Data are available upon reasonable request.

Ethics statements

Patient consent for publication

Ethics approval

All participants gave written informed consent, the study conformed to the Declaration of Helsinki and the protocol was approved by the local ethics committee.

References

Supplementary materials

  • Supplementary Data

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Footnotes

  • Presented at Abstract previously presented as ePoster at EASD.

  • Contributors TB-C designed, analyzed and interpreted data and drafted the article. SAW analyzed and interpreted data and revised the article. NT analyzed and interpreted data and revised the article. ST revised the article. ML revised the article. TSA analyzed and interpreted data and revised the article. PR revised the article. CSH designed, analyzed and interpreted the data and revised the article. CSH is the guarantor.

  • Funding The study was funded by Steno Diabetes Center Copenhagen (N/A).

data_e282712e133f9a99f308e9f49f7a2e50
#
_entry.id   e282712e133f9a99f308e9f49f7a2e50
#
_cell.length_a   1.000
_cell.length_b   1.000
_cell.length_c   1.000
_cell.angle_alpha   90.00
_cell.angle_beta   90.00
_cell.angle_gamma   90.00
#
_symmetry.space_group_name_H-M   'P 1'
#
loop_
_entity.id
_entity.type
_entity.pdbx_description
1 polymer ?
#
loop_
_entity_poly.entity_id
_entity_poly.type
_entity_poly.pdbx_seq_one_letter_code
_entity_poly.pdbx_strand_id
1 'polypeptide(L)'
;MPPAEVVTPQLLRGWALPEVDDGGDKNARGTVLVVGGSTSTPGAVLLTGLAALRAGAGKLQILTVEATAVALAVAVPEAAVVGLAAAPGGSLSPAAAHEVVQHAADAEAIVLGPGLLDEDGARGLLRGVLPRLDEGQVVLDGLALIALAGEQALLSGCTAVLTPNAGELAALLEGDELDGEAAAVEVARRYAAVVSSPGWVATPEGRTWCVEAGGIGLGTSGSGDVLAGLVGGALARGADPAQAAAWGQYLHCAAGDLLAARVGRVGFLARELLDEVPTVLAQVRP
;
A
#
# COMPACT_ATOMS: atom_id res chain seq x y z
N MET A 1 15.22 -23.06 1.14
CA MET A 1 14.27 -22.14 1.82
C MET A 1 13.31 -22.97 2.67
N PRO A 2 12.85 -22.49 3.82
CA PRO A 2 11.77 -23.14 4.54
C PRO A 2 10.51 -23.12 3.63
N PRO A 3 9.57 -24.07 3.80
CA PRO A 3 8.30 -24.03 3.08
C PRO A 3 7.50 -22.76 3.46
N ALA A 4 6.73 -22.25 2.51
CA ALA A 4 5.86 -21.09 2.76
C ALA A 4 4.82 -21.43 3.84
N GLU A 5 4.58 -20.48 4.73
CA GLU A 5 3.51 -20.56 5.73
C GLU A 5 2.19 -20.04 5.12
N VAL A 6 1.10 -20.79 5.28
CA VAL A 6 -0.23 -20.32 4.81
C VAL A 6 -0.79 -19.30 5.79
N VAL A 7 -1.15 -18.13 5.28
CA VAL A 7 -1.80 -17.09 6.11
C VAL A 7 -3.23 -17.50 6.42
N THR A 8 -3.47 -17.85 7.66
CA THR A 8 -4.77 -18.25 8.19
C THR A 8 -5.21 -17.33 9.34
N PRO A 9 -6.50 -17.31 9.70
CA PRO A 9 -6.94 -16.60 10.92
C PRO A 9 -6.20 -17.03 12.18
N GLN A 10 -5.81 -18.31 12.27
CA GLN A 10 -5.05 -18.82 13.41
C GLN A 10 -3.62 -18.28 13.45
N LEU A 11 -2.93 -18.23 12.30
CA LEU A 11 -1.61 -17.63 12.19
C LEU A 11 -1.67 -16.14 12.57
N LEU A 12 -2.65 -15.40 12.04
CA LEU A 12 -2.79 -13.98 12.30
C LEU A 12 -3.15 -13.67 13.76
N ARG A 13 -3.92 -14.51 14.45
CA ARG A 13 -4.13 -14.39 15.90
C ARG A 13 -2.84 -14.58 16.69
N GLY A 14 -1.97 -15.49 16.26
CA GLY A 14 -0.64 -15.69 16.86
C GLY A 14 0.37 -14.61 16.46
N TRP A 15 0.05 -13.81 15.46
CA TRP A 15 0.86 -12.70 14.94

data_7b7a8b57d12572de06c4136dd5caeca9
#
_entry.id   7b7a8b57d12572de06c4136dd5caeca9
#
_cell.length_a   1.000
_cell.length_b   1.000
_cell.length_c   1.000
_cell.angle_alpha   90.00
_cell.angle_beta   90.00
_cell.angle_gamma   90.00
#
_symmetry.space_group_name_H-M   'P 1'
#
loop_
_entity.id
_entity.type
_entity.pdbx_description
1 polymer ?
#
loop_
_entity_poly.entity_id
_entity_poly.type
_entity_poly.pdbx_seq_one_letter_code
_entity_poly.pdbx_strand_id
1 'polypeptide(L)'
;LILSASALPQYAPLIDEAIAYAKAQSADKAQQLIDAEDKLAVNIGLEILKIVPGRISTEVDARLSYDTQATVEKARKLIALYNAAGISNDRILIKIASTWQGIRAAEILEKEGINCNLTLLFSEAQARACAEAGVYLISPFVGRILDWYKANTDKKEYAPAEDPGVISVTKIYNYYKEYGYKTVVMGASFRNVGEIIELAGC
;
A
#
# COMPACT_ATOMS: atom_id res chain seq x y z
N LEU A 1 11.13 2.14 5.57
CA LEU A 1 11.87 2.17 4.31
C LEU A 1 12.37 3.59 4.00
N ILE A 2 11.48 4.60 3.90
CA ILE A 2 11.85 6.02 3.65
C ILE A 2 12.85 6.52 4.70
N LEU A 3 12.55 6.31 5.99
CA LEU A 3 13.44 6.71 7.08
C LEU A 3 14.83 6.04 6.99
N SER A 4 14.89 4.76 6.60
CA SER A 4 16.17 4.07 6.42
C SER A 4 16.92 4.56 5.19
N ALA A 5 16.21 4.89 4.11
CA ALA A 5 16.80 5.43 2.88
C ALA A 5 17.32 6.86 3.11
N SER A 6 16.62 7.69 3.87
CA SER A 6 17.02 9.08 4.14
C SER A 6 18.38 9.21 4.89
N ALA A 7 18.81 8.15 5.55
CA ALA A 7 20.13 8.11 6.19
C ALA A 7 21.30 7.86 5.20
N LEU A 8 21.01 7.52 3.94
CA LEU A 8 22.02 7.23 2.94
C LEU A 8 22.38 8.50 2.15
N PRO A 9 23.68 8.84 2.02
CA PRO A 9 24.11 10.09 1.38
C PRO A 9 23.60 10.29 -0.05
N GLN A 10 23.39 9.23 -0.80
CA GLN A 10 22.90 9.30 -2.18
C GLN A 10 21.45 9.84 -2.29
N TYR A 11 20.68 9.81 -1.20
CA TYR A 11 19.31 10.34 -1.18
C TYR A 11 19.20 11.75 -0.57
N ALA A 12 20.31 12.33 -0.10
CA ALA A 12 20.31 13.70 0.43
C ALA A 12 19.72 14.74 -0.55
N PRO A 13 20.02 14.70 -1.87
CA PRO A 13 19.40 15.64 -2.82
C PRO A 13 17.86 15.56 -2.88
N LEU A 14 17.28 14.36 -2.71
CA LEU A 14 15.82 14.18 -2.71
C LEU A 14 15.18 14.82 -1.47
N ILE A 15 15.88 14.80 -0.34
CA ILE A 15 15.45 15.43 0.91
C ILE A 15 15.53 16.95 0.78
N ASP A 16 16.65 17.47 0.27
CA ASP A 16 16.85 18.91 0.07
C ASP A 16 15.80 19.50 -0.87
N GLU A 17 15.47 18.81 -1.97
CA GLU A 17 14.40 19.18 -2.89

• Competing interests None declared.

  • Provenance and peer review Not commissioned; externally peer reviewed.

  • Supplemental material This content has been supplied by the author(s). It has not been vetted by BMJ Publishing Group Limited (BMJ) and may not have been peer-reviewed. Any opinions or recommendations discussed are solely those of the author(s) and are not endorsed by BMJ. BMJ disclaims all liability and responsibility arising from any reliance placed on the content. Where the content includes any translated material, BMJ does not warrant the accuracy and reliability of the translations (including but not limited to local regulations, clinical guidelines, terminology, drug names and drug dosages), and is not responsible for any error and/or omissions arising from translation and adaptation or otherwise.